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Efficacy and tolerability of local estrogen therapy for urogenital atrophy

Archer, David F. MD

doi: 10.1097/gme.0b013e3181a95581
Review Articles

Objective: This study aimed to identify vaginal discomfort in the form of dryness, itching, burning, and dyspareunia, which remains an inadequately addressed clinical problem for many postmenopausal women, and to describe the age or menopause-related dysfunction of the female urethral tract, which is prevalent.

Methods: Medical literature on the incidence and treatment of vulvovaginal symptoms in postmenopausal women was reviewed.

Results: Urogenital atrophy should not be considered an inevitable consequence of menopause because various hormonal and nonhormonal products are available to relieve symptoms. Estrogen deficiency is the primary cause of atrophic urogenital changes, and postmenopausal estrogen therapy is the most logical choice for treatment. All available low-dose local estrogen formulations are effective, but the optimal dose and preferred mode of estrogen administration to achieve symptom relief can vary from woman to woman. Individualization of therapy is the key to balancing the desired local effects of topical vaginal estrogens with potential systemic effects, which may or may not be desired.

Conclusions: This article reviews the use of products for the management of urogenital atrophy in terms of their efficacy, safety, and other characteristics that may influence prescribing and woman's preference.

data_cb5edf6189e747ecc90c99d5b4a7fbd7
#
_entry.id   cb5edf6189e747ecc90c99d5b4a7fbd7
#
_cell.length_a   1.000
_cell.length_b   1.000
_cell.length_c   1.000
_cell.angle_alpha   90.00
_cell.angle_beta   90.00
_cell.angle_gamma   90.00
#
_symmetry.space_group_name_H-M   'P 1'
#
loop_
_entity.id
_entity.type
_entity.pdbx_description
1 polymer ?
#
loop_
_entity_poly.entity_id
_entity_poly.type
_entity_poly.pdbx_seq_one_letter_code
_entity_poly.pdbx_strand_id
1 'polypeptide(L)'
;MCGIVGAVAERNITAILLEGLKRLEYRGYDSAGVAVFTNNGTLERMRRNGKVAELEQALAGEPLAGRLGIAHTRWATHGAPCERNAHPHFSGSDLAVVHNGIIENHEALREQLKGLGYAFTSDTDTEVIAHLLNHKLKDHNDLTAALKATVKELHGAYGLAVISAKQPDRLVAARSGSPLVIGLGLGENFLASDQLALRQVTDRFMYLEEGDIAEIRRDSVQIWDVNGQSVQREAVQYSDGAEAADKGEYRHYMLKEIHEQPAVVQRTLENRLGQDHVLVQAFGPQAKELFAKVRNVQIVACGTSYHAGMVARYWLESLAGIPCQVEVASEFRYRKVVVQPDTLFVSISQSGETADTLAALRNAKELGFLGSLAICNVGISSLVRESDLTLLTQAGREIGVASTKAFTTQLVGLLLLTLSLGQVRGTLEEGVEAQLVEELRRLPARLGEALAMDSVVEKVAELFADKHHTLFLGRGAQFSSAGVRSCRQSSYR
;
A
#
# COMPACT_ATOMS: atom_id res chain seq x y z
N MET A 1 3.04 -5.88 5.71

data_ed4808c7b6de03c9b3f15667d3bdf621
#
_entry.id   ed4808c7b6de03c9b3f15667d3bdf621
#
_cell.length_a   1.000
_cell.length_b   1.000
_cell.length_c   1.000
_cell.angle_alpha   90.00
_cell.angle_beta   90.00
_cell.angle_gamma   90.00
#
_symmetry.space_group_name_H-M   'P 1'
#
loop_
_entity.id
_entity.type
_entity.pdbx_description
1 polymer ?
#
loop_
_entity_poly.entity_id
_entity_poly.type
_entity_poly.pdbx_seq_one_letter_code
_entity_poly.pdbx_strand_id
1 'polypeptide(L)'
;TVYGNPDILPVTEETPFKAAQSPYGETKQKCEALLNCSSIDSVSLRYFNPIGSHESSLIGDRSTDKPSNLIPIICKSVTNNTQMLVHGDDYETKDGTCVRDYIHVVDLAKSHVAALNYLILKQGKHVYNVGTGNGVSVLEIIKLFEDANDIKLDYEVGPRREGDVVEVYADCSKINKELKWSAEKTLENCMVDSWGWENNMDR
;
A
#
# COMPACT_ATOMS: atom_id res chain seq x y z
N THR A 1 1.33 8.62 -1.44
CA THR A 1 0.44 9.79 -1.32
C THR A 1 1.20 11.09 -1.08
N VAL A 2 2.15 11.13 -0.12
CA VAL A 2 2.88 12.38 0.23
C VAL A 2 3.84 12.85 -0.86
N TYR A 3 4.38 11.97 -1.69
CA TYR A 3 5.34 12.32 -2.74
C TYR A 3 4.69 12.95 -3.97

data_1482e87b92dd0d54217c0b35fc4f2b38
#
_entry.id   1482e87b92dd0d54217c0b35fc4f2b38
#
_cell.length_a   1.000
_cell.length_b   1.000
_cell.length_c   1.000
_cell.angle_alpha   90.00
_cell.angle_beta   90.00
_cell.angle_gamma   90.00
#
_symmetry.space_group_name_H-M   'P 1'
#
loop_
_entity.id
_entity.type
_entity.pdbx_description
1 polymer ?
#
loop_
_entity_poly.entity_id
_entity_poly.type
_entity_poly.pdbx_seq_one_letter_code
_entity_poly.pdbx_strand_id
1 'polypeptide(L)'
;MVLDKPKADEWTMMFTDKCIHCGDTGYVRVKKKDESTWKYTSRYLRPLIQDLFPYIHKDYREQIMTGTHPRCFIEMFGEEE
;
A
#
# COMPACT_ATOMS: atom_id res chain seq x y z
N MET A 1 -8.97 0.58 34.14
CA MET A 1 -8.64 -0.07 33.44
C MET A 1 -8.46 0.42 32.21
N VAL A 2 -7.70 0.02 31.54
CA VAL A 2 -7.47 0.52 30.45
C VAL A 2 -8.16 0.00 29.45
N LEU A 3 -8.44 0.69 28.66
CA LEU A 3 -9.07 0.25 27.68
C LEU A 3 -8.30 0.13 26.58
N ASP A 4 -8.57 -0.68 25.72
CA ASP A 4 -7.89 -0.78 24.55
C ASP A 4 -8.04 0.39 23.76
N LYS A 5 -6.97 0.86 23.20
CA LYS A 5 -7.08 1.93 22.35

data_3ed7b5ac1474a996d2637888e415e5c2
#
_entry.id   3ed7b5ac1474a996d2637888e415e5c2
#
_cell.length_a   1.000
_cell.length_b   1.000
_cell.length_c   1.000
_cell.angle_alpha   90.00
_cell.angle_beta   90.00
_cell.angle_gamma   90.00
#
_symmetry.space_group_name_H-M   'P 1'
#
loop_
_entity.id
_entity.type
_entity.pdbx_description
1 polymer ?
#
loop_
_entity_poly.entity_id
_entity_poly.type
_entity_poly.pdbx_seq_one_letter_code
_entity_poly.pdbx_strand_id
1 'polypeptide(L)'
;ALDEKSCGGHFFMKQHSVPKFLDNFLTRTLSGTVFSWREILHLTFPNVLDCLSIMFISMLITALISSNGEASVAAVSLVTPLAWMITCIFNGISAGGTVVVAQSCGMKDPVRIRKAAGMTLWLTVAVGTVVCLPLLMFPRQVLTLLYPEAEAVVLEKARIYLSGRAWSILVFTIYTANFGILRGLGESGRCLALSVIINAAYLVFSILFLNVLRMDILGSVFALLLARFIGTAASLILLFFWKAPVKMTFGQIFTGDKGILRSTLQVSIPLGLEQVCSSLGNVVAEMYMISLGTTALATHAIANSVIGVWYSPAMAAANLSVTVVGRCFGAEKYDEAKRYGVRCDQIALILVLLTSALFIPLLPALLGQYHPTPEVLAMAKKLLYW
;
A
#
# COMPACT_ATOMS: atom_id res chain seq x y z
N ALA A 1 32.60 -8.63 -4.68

Symptoms of urogenital atrophy are among the most common and most overlooked symptoms of postmenopausal estrogen deficiency. Numerous low-dose local vaginal estrogen therapies that effectively treat urogenital atrophy are available, but the optimal dose, duration, and mode of delivery may vary from woman to woman.

From the CONRAD Clinical Research Center, Eastern Virginia Medical School, Norfolk, VA.

Received December 2, 2008; revised and accepted April 9, 2009.

Funding/support: This work was supported by an unrestricted grant from Novo Nordisk.

Financial disclosure/conflicts of interest: None reported.

Reprints: Not available.

Address correspondence to: David F. Archer, MD, CONRAD Clinical Research Center, Eastern Virginia Medical School, 601 Colley Ave., Norfolk, VA 23507-1912. E-mail: archerdf@evms.edu

©2010The North American Menopause Society